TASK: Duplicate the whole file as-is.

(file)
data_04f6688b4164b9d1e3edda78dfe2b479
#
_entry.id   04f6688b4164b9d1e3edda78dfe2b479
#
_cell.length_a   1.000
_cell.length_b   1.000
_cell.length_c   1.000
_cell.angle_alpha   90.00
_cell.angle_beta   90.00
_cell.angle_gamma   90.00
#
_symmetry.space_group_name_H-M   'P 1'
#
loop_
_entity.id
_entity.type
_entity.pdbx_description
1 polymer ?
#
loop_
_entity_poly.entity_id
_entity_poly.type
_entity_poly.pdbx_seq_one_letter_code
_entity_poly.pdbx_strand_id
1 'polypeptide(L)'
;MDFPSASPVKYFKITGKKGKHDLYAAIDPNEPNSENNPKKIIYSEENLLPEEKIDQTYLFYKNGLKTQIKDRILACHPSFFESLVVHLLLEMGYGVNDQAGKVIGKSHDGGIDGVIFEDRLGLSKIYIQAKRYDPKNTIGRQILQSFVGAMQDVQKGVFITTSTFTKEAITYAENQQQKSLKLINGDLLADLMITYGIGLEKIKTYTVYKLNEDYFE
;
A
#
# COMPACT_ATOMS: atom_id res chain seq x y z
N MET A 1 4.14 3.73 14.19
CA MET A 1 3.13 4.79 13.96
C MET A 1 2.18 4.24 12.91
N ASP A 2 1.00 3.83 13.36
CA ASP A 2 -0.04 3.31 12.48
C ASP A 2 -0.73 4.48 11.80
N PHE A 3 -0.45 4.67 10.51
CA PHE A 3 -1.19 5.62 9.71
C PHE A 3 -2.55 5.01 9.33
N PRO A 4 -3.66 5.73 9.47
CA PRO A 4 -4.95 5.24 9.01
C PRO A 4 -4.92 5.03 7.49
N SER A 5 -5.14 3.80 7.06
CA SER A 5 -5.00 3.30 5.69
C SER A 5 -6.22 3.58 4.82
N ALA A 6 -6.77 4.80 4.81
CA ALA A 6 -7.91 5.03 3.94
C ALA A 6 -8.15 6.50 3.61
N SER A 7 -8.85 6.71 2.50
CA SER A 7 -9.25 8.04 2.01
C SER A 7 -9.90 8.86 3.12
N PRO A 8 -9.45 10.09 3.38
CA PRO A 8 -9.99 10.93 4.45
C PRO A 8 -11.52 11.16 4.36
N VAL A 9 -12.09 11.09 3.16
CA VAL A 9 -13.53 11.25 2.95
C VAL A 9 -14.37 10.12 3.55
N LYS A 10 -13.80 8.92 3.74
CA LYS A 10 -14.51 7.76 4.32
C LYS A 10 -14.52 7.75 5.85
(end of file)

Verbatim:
data_04f6688b4164b9d1e3edda78dfe2b479
#
_entry.id   04f6688b4164b9d1e3edda78dfe2b479
#
_cell.length_a   1.000
_cell.length_b   1.000
_cell.length_c   1.000
_cell.angle_alpha   90.00
_cell.angle_beta   90.00
_cell.angle_gamma   90.00
#
_symmetry.space_group_name_H-M   'P 1'
#
loop_
_entity.id
_entity.type
_entity.pdbx_description
1 polymer ?
#
loop_
_entity_poly.entity_id
_entity_poly.type
_entity_poly.pdbx_seq_one_letter_code
_entity_poly.pdbx_strand_id
1 'polypeptide(L)'
;MDFPSASPVKYFKITGKKGKHDLYAAIDPNEPNSENNPKKIIYSEENLLPEEKIDQTYLFYKNGLKTQIKDRILACHPSFFESLVVHLLLEMGYGVNDQAGKVIGKSHDGGIDGVIFEDRLGLSKIYIQAKRYDPKNTIGRQILQSFVGAMQDVQKGVFITTSTFTKEAITYAENQQQKSLKLINGDLLADLMITYGIGLEKIKTYTVYKLNEDYFE
;
A
#
# COMPACT_ATOMS: atom_id res chain seq x y z
N MET A 1 4.14 3.73 14.19
CA MET A 1 3.13 4.79 13.96
C MET A 1 2.18 4.24 12.91
N ASP A 2 1.00 3.83 13.36
CA ASP A 2 -0.04 3.31 12.48
C ASP A 2 -0.73 4.48 11.80
N PHE A 3 -0.45 4.67 10.51
CA PHE A 3 -1.19 5.62 9.71
C PHE A 3 -2.55 5.01 9.33
N PRO A 4 -3.66 5.73 9.47
CA PRO A 4 -4.95 5.24 9.01
C PRO A 4 -4.92 5.03 7.49
N SER A 5 -5.14 3.80 7.06
CA SER A 5 -5.00 3.30 5.69
C SER A 5 -6.22 3.58 4.82
N ALA A 6 -6.77 4.80 4.81
CA ALA A 6 -7.91 5.03 3.94
C ALA A 6 -8.15 6.50 3.61
N SER A 7 -8.85 6.71 2.50
CA SER A 7 -9.25 8.04 2.01
C SER A 7 -9.90 8.86 3.12
N PRO A 8 -9.45 10.09 3.38
CA PRO A 8 -9.99 10.93 4.45
C PRO A 8 -11.52 11.16 4.36
N VAL A 9 -12.09 11.09 3.16
CA VAL A 9 -13.53 11.25 2.95
C VAL A 9 -14.37 10.12 3.55
N LYS A 10 -13.80 8.92 3.74
CA LYS A 10 -14.51 7.76 4.32
C LYS A 10 -14.52 7.75 5.85